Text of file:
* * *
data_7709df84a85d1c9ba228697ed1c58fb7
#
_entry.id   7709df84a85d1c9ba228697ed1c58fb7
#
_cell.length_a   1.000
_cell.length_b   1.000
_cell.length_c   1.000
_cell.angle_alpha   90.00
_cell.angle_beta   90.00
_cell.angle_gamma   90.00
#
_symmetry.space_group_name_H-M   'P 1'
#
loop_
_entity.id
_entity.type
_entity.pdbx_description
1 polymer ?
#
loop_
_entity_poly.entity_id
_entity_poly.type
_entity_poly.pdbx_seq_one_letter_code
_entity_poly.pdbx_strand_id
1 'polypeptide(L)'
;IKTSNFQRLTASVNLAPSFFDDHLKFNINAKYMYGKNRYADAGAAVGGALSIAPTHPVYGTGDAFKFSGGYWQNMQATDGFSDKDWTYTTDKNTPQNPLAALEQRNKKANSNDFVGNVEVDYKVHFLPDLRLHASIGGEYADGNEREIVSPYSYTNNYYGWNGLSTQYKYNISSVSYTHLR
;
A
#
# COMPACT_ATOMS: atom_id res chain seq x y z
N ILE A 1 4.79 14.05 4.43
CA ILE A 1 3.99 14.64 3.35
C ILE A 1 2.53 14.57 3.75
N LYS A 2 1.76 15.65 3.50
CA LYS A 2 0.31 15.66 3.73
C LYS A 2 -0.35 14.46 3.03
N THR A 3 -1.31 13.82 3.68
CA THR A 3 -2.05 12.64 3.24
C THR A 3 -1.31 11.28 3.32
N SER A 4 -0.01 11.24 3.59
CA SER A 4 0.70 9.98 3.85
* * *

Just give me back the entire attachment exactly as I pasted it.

data_7709df84a85d1c9ba228697ed1c58fb7
#
_entry.id   7709df84a85d1c9ba228697ed1c58fb7
#
_cell.length_a   1.000
_cell.length_b   1.000
_cell.length_c   1.000
_cell.angle_alpha   90.00
_cell.angle_beta   90.00
_cell.angle_gamma   90.00
#
_symmetry.space_group_name_H-M   'P 1'
#
loop_
_entity.id
_entity.type
_entity.pdbx_description
1 polymer ?
#
loop_
_entity_poly.entity_id
_entity_poly.type
_entity_poly.pdbx_seq_one_letter_code
_entity_poly.pdbx_strand_id
1 'polypeptide(L)'
;IKTSNFQRLTASVNLAPSFFDDHLKFNINAKYMYGKNRYADAGAAVGGALSIAPTHPVYGTGDAFKFSGGYWQNMQATDGFSDKDWTYTTDKNTPQNPLAALEQRNKKANSNDFVGNVEVDYKVHFLPDLRLHASIGGEYADGNEREIVSPYSYTNNYYGWNGLSTQYKYNISSVSYTHLR
;
A
#
# COMPACT_ATOMS: atom_id res chain seq x y z
N ILE A 1 4.79 14.05 4.43
CA ILE A 1 3.99 14.64 3.35
C ILE A 1 2.53 14.57 3.75
N LYS A 2 1.76 15.65 3.50
CA LYS A 2 0.31 15.66 3.73
C LYS A 2 -0.35 14.46 3.03
N THR A 3 -1.31 13.82 3.68
CA THR A 3 -2.05 12.64 3.24
C THR A 3 -1.31 11.28 3.32
N SER A 4 -0.01 11.24 3.59
CA SER A 4 0.70 9.98 3.85